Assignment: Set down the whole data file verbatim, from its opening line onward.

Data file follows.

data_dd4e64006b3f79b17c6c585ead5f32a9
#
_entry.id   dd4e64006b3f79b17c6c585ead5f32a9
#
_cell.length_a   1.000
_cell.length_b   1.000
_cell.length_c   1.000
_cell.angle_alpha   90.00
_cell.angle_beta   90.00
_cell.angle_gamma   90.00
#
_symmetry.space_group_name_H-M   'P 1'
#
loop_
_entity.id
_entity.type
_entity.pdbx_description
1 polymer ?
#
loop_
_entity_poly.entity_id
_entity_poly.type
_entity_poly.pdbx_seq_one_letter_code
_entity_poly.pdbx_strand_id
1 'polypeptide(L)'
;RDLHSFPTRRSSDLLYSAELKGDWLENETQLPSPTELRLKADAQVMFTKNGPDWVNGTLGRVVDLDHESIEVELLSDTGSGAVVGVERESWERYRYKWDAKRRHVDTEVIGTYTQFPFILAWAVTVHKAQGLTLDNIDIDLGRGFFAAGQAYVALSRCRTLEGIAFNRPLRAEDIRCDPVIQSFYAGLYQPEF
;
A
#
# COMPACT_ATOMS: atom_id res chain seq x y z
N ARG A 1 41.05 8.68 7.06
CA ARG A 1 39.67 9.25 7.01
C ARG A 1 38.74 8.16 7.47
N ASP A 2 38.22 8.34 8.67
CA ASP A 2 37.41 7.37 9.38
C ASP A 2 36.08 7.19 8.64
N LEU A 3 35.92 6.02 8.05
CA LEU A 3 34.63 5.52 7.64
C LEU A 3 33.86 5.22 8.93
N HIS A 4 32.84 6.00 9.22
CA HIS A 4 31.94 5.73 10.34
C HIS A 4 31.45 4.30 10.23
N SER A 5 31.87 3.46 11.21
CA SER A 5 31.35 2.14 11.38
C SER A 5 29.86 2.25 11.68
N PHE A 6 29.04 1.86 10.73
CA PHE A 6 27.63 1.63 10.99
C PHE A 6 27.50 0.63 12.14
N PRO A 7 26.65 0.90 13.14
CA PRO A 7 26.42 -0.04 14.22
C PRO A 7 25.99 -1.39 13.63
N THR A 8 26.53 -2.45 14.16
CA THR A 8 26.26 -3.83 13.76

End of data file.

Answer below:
data_dd4e64006b3f79b17c6c585ead5f32a9
#
_entry.id   dd4e64006b3f79b17c6c585ead5f32a9
#
_cell.length_a   1.000
_cell.length_b   1.000
_cell.length_c   1.000
_cell.angle_alpha   90.00
_cell.angle_beta   90.00
_cell.angle_gamma   90.00
#
_symmetry.space_group_name_H-M   'P 1'
#
loop_
_entity.id
_entity.type
_entity.pdbx_description
1 polymer ?
#
loop_
_entity_poly.entity_id
_entity_poly.type
_entity_poly.pdbx_seq_one_letter_code
_entity_poly.pdbx_strand_id
1 'polypeptide(L)'
;RDLHSFPTRRSSDLLYSAELKGDWLENETQLPSPTELRLKADAQVMFTKNGPDWVNGTLGRVVDLDHESIEVELLSDTGSGAVVGVERESWERYRYKWDAKRRHVDTEVIGTYTQFPFILAWAVTVHKAQGLTLDNIDIDLGRGFFAAGQAYVALSRCRTLEGIAFNRPLRAEDIRCDPVIQSFYAGLYQPEF
;
A
#
# COMPACT_ATOMS: atom_id res chain seq x y z
N ARG A 1 41.05 8.68 7.06
CA ARG A 1 39.67 9.25 7.01
C ARG A 1 38.74 8.16 7.47
N ASP A 2 38.22 8.34 8.67
CA ASP A 2 37.41 7.37 9.38
C ASP A 2 36.08 7.19 8.64
N LEU A 3 35.92 6.02 8.05
CA LEU A 3 34.63 5.52 7.64
C LEU A 3 33.86 5.22 8.93
N HIS A 4 32.84 6.00 9.22
CA HIS A 4 31.94 5.73 10.34
C HIS A 4 31.45 4.30 10.23
N SER A 5 31.87 3.46 11.21
CA SER A 5 31.35 2.14 11.38
C SER A 5 29.86 2.25 11.68
N PHE A 6 29.04 1.86 10.73
CA PHE A 6 27.63 1.63 10.99
C PHE A 6 27.50 0.63 12.14
N PRO A 7 26.65 0.90 13.14
CA PRO A 7 26.42 -0.04 14.22
C PRO A 7 25.99 -1.39 13.63
N THR A 8 26.53 -2.45 14.16
CA THR A 8 26.26 -3.83 13.76